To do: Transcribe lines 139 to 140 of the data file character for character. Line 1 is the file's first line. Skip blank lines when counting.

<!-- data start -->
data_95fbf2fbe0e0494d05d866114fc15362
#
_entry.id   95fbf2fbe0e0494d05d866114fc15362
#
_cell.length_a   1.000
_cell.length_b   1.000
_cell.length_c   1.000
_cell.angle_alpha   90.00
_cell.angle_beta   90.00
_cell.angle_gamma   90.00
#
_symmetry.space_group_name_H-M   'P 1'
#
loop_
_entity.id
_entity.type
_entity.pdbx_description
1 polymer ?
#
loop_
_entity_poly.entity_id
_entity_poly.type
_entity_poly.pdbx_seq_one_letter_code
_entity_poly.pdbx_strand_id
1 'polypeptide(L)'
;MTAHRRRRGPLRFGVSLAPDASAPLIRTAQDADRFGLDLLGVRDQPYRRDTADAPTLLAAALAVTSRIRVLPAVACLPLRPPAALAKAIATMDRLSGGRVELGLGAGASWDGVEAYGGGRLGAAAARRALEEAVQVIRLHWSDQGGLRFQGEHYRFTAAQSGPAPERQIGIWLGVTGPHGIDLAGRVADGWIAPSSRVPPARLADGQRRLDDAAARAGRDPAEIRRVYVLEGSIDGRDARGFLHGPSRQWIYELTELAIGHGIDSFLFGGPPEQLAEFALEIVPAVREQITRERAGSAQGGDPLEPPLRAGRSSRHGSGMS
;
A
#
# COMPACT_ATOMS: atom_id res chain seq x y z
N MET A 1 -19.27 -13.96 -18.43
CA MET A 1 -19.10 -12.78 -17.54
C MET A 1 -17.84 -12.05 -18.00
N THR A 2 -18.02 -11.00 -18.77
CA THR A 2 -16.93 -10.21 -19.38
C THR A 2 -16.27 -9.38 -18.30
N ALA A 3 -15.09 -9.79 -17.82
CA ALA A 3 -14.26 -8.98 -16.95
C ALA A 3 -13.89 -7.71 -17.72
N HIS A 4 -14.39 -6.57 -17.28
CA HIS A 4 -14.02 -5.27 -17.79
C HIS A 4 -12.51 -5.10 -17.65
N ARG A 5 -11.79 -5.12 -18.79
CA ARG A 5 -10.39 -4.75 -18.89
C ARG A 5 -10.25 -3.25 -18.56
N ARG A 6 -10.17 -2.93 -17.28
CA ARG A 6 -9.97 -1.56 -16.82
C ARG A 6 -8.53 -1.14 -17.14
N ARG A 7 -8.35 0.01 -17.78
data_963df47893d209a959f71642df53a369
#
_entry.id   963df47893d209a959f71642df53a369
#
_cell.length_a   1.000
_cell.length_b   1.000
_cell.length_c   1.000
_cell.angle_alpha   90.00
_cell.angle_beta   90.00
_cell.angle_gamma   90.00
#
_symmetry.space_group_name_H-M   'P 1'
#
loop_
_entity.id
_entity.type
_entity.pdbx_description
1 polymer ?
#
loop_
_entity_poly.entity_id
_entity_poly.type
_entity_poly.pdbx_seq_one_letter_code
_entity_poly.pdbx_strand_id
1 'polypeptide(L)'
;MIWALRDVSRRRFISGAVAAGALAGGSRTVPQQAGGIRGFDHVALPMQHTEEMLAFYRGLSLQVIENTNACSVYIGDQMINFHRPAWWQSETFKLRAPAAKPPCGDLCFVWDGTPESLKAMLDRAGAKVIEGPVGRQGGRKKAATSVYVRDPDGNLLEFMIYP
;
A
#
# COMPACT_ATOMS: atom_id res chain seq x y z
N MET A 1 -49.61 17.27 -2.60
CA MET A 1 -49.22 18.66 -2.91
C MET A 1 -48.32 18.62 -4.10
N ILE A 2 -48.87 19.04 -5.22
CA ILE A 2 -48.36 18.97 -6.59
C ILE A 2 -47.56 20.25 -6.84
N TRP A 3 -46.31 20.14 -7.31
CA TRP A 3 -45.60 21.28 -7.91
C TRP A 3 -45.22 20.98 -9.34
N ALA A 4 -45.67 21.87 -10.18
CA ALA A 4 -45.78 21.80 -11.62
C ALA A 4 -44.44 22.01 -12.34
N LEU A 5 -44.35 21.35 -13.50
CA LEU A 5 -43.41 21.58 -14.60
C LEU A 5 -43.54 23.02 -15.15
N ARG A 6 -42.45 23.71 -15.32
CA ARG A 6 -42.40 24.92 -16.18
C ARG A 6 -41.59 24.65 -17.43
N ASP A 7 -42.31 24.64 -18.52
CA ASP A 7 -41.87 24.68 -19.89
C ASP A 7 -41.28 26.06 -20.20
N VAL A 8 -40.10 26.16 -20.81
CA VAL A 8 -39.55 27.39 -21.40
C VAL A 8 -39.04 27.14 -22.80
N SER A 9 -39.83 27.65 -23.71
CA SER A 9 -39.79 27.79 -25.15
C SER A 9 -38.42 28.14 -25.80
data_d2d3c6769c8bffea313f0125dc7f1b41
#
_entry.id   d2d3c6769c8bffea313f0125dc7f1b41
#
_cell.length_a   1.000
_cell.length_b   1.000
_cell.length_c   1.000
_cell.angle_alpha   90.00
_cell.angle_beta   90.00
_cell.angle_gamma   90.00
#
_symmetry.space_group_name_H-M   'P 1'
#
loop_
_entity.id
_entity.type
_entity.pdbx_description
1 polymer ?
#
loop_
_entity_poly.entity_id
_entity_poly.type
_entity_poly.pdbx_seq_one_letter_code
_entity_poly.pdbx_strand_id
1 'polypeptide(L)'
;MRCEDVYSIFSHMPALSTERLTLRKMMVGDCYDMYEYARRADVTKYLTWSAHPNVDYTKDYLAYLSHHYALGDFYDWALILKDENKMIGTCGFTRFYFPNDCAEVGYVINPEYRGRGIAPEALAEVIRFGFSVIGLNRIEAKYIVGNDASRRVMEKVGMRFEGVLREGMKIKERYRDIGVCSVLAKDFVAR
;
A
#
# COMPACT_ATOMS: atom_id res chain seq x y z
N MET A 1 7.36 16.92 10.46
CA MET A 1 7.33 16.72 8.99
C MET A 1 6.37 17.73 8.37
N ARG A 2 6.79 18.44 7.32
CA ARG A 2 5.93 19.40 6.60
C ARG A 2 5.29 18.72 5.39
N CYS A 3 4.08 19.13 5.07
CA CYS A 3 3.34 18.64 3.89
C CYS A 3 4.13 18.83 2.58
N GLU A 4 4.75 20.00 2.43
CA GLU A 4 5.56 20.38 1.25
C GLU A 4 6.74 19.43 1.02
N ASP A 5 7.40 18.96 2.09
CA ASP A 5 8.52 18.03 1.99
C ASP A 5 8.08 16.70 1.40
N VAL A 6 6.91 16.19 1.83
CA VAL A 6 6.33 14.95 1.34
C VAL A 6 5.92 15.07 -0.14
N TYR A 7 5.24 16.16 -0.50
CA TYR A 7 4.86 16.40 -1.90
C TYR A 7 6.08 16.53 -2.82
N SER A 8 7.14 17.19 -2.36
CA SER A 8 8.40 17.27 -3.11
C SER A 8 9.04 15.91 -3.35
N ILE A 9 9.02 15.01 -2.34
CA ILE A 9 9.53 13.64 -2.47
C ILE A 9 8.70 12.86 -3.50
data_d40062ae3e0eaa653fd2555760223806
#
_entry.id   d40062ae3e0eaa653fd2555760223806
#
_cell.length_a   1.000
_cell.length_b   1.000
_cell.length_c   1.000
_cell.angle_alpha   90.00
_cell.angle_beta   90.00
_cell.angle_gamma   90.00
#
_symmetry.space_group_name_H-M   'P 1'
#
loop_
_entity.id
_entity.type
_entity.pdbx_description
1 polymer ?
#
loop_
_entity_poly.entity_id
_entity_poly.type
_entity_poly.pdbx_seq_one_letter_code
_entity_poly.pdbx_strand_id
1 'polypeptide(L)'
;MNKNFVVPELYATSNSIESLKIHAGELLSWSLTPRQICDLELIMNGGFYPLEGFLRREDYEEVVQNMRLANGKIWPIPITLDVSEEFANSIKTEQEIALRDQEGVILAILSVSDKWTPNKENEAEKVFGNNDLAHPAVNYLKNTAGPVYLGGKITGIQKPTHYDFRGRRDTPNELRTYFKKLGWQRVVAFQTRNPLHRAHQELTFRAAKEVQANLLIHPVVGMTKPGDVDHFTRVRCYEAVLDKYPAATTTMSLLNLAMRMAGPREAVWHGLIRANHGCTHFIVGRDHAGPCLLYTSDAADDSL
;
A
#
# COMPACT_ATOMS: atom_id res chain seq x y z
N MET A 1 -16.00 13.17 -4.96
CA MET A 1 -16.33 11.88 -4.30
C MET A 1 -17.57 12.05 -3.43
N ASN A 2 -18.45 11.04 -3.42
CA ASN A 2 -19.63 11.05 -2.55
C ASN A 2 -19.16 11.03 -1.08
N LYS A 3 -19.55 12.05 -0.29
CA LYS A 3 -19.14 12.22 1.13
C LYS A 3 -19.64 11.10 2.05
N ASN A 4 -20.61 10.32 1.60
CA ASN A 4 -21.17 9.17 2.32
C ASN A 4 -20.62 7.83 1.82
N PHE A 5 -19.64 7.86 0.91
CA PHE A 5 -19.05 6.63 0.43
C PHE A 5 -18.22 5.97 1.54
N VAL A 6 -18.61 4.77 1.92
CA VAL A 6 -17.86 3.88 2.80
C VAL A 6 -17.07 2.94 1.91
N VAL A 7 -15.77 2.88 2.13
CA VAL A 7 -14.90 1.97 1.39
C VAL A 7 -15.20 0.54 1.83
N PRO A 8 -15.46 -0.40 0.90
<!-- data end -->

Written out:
C MET A 1 6.37 17.73 8.37
N ARG A 2 6.79 18.44 7.32